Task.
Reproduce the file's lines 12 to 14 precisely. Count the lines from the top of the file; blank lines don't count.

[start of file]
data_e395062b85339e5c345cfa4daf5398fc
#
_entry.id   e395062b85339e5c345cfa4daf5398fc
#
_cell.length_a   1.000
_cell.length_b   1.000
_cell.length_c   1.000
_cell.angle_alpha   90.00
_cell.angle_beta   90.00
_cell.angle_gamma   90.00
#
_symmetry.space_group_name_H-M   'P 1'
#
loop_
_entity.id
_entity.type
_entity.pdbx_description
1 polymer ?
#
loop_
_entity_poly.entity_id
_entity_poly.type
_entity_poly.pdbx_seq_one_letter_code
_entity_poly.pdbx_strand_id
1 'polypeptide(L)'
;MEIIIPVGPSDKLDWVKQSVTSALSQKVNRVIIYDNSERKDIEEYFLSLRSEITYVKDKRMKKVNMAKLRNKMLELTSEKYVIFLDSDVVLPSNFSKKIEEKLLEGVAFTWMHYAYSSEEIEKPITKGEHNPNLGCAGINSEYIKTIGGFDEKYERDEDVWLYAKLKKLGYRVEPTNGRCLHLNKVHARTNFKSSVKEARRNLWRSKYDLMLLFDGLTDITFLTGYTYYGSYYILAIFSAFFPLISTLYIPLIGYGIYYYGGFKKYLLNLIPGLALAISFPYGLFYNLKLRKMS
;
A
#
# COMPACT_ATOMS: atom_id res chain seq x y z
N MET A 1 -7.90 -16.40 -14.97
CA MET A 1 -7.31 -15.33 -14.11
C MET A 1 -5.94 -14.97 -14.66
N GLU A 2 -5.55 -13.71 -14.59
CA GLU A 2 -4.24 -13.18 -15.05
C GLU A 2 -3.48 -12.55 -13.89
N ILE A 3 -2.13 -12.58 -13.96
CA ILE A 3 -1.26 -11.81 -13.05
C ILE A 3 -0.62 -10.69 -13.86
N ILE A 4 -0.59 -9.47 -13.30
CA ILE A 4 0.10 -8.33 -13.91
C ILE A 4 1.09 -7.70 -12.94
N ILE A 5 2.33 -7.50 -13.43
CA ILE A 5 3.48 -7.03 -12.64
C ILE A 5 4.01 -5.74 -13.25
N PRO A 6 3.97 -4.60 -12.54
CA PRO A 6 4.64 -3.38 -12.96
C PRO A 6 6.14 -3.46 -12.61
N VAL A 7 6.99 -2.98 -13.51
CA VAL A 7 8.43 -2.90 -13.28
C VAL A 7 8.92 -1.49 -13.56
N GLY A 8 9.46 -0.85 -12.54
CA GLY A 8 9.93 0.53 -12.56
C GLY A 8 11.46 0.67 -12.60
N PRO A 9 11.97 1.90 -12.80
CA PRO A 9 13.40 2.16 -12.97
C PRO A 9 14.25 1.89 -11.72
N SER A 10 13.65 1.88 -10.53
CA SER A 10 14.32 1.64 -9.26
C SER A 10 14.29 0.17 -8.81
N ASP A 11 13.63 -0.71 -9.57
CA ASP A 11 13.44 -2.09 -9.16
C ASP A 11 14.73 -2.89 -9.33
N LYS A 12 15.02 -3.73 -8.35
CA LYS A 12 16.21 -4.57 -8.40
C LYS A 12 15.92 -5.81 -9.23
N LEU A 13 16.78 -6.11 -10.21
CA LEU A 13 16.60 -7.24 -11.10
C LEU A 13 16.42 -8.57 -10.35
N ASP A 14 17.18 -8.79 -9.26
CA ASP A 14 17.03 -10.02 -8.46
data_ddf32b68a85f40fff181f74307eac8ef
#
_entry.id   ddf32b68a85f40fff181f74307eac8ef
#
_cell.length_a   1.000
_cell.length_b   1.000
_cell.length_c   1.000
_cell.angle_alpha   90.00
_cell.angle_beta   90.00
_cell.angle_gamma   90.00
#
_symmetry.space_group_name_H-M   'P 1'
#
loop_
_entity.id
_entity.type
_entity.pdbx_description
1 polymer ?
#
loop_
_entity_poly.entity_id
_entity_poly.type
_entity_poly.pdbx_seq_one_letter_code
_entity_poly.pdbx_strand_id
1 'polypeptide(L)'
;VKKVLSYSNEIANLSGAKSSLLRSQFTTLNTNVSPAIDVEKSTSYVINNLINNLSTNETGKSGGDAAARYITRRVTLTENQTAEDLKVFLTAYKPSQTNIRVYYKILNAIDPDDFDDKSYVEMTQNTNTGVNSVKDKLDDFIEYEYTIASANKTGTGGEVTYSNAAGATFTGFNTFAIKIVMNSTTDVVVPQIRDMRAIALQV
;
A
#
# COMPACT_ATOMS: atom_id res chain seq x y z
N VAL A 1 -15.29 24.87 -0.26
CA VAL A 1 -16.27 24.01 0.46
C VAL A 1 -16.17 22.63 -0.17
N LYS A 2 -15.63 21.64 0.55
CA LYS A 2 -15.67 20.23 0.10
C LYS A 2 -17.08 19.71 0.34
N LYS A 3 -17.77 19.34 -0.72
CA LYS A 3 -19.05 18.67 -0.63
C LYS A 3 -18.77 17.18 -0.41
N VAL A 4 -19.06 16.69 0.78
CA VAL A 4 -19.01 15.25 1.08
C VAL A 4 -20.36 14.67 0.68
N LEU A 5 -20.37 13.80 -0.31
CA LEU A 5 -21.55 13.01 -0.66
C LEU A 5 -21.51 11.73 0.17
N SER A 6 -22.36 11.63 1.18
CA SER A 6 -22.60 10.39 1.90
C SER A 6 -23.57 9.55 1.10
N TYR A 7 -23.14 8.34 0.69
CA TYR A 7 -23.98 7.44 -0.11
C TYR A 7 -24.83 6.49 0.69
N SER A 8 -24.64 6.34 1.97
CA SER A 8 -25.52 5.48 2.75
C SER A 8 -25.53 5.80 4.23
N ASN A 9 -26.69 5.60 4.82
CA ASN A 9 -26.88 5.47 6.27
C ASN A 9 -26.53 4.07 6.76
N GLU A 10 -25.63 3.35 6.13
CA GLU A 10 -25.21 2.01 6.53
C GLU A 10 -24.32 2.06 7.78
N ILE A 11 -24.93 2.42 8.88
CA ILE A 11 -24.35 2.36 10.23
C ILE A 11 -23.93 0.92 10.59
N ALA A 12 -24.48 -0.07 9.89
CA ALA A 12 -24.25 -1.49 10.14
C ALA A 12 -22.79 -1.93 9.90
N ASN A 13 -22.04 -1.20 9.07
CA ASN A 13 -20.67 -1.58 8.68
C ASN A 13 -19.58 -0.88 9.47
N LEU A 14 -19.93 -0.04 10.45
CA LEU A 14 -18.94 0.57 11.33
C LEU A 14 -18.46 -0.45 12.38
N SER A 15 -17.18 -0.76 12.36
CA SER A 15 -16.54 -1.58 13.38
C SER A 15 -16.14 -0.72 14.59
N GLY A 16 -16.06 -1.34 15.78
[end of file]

_symmetry.space_group_name_H-M   'P 1'
#
loop_